With groundwater being expensive and increasingly rare, the world is turning to other sources of water. One such example can be seen at Milcobel which, as part of its commitment to sustainability, is seeking to increase water reuse and make the most of all by-products from milk processing. Once the milk has been processed, any leftover water is treated to bring it up to drinking-water quality, before being reused for a range of purposes. Thanks to its new drinking-water facilities in Kallo and Langemark, Milcobel now has the capacity to recover no fewer than 150 Olympic-size swimming pools of water per year. This closes the loop and moves one step closer to a circular economy.
For many years now, all of Milcobel’s sites have been equipped with water treatment facilities for purifying wastewater and discharging effluents (treated wastewater) into surface waters. This treatment process is required to comply with government standards.
But with the new drinking-water facilities set up in partnership with De Watergroep in Kallo and Langemark, Milcobel is going even further: excess water from milk that previously would have been sent to be processed as wastewater is now upgraded to drinking-water quality at these new facilities.
How do you make high-quality water from milk?
Whether we are manufacturing powdered milk or cheese, water is still extracted from the milk.
Kallo is where Milcobel produces its high-quality powdered milk. To do this, milk is heated until the water it contains evaporates and only a powder remains. The water vapour is then condensed and collected in tanks, before being upgraded (through biological filtration, ultrafiltration and reverse osmosis) to reach drinking-water quality end being reinjected into Milcobel’s own drinking water network. An additional UV disinfection stage, in which some of the water is disinfected without chlorine, also takes place. This results in very high-quality water containing no chlorate that is in fact better quality than tap water.
Milcobel’s Langemark site is a major producer of mozzarella. This production process involves transforming the dry matter in milk into cheese. The leftover liquid – whey – is then filtered to concentrate it to close to 10% dry matter. Previously, the whey permeate produced by filtration was used as lower-quality water. Now, though, it is upgraded to make it suitable for consumption thanks to an additional filtration process (using UV disinfection and reverse osmosis). This allows it to partially replace tap water, including softened tap water.
In both cases, the purified water is extremely high quality and soft, with little or no hardness (calcium, magnesium, etc.), meaning that it can be used straight away as soft water. In Kallo, the quality of this water exceeds that of tap water because around 10% of the treated water is also disinfected by a UV system to bring it up to a very high standard containing little or no chlorate.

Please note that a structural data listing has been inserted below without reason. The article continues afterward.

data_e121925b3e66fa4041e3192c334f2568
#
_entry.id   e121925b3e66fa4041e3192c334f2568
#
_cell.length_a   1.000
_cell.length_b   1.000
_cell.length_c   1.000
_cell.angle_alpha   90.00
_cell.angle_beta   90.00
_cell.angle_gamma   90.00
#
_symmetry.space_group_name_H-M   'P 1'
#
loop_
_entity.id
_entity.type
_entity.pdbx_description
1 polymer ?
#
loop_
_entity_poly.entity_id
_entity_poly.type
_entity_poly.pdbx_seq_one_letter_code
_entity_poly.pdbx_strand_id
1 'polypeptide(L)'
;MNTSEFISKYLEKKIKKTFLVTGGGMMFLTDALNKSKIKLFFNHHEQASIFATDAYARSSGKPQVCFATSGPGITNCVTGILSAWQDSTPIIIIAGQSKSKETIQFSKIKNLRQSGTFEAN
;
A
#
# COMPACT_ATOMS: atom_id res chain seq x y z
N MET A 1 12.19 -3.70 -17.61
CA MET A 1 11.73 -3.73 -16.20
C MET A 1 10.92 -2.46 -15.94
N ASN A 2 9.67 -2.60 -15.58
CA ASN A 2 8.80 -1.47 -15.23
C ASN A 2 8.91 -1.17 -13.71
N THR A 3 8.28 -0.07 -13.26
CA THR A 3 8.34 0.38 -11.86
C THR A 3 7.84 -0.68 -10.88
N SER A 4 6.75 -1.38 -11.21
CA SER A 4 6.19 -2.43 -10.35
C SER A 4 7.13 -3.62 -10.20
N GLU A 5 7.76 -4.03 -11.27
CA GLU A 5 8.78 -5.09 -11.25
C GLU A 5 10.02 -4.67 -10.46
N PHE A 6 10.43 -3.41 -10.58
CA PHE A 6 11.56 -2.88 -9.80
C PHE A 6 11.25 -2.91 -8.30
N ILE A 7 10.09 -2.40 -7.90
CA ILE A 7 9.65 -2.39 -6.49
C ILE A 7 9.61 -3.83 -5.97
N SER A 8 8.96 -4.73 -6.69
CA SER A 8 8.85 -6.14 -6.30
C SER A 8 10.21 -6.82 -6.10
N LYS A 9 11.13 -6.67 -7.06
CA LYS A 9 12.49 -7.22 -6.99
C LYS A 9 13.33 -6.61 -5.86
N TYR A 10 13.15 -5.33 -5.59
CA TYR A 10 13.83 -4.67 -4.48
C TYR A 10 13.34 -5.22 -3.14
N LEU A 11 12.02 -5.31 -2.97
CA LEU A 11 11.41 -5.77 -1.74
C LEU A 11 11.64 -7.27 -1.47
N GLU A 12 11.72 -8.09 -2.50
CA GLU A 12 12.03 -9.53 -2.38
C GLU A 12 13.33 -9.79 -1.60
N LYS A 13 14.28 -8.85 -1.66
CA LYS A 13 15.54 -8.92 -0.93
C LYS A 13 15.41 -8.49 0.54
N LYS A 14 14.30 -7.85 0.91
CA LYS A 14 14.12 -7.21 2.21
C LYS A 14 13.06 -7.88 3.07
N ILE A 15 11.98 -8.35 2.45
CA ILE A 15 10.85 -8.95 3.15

A significant partnership with De Watergroep (The Watergroup)
A high-tech project such as this calls for very specific knowledge and expertise. One key challenge was that the treatment facilities needed to be linked directly to both the production process and other infrastructure. De Watergroep was therefore the natural choice of partner. Due to the Flanders region’s shortage of drinking water, one of the areas De Watergroep focuses heavily on is diversifying sources of water. It therefore has a particular interest in investing in this type of project. Flanders has a low water availability per inhabitant. By focusing on, among other things, circular water applications, De Watergroep aims at avoiding that water scarcity - under the influence of climate change - leads to water shortages.
De Watergroep is able to bring the expertise in terms of quality and control that is needed to keep standards consistently high – something that is especially important to a food manufacturer such as Milcobel that holds itself to stringent quality standards.
150 Olympic-size swimming pools in Kallo and Langemark
It goes without saying that this project offers major ecological and financial benefits. Each year, no fewer than 150 Olympic-size swimming pools of water are purified and reused. That is the equivalent of 350,000m3 less tap water that we have to buy per year. It is a great example of circularity.
Even more Olympic-size swimming pools thanks to the Moorslede site
In 2014, Milcobel installed a drinking-water facility at its Moorslede site, to be run in-house. This RO (reverse osmosis) facility turns whey into whey concentrate. The RO water (the permeate) is then converted into quality drinking water that can be used to replace tap water. At Moorslede, we save 160,000m3 of water per year by doing this – the equivalent of 68 Olympic-size pools.
Not bad, right? In total, each year, we convert some 510,000m3 of water into water fit for human consumption across our three sites (Kallo, Langemark and Moorslede)!